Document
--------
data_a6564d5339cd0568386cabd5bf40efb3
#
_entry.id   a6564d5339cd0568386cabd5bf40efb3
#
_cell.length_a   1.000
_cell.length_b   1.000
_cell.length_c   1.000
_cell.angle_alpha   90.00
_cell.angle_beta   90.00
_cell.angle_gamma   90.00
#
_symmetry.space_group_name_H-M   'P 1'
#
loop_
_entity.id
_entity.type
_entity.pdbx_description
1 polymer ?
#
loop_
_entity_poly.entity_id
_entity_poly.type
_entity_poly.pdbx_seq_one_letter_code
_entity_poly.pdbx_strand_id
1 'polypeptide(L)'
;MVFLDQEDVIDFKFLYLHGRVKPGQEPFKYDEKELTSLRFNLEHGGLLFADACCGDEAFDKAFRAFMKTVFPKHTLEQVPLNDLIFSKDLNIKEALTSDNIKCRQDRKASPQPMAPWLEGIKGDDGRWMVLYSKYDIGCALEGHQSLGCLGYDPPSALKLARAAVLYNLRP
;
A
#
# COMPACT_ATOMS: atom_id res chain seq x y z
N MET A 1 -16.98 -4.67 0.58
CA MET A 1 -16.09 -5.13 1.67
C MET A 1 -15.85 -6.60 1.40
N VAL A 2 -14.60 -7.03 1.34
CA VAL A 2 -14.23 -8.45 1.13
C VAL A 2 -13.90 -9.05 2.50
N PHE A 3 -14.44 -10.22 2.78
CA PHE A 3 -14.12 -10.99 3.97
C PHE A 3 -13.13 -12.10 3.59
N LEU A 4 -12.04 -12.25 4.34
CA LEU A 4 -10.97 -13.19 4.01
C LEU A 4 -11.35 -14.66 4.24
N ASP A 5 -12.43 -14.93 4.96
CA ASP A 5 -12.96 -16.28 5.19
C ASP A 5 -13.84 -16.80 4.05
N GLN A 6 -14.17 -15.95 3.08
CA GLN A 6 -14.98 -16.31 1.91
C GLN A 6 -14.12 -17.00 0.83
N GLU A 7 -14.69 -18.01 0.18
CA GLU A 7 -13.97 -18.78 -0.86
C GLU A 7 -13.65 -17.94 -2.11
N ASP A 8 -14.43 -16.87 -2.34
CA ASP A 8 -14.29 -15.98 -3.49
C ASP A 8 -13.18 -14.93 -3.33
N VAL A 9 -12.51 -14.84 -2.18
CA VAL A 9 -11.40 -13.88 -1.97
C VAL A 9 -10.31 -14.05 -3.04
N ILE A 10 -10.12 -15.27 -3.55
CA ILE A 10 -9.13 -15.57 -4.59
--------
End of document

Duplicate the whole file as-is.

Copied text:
data_a6564d5339cd0568386cabd5bf40efb3
#
_entry.id   a6564d5339cd0568386cabd5bf40efb3
#
_cell.length_a   1.000
_cell.length_b   1.000
_cell.length_c   1.000
_cell.angle_alpha   90.00
_cell.angle_beta   90.00
_cell.angle_gamma   90.00
#
_symmetry.space_group_name_H-M   'P 1'
#
loop_
_entity.id
_entity.type
_entity.pdbx_description
1 polymer ?
#
loop_
_entity_poly.entity_id
_entity_poly.type
_entity_poly.pdbx_seq_one_letter_code
_entity_poly.pdbx_strand_id
1 'polypeptide(L)'
;MVFLDQEDVIDFKFLYLHGRVKPGQEPFKYDEKELTSLRFNLEHGGLLFADACCGDEAFDKAFRAFMKTVFPKHTLEQVPLNDLIFSKDLNIKEALTSDNIKCRQDRKASPQPMAPWLEGIKGDDGRWMVLYSKYDIGCALEGHQSLGCLGYDPPSALKLARAAVLYNLRP
;
A
#
# COMPACT_ATOMS: atom_id res chain seq x y z
N MET A 1 -16.98 -4.67 0.58
CA MET A 1 -16.09 -5.13 1.67
C MET A 1 -15.85 -6.60 1.40
N VAL A 2 -14.60 -7.03 1.34
CA VAL A 2 -14.23 -8.45 1.13
C VAL A 2 -13.90 -9.05 2.50
N PHE A 3 -14.44 -10.22 2.78
CA PHE A 3 -14.12 -10.99 3.97
C PHE A 3 -13.13 -12.10 3.59
N LEU A 4 -12.04 -12.25 4.34
CA LEU A 4 -10.97 -13.19 4.01
C LEU A 4 -11.35 -14.66 4.24
N ASP A 5 -12.43 -14.93 4.96
CA ASP A 5 -12.96 -16.28 5.19
C ASP A 5 -13.84 -16.80 4.05
N GLN A 6 -14.17 -15.95 3.08
CA GLN A 6 -14.98 -16.31 1.91
C GLN A 6 -14.12 -17.00 0.83
N GLU A 7 -14.69 -18.01 0.18
CA GLU A 7 -13.97 -18.78 -0.86
C GLU A 7 -13.65 -17.94 -2.11
N ASP A 8 -14.43 -16.87 -2.34
CA ASP A 8 -14.29 -15.98 -3.49
C ASP A 8 -13.18 -14.93 -3.33
N VAL A 9 -12.51 -14.84 -2.18
CA VAL A 9 -11.40 -13.88 -1.97
C VAL A 9 -10.31 -14.05 -3.04
N ILE A 10 -10.12 -15.27 -3.55
CA ILE A 10 -9.13 -15.57 -4.59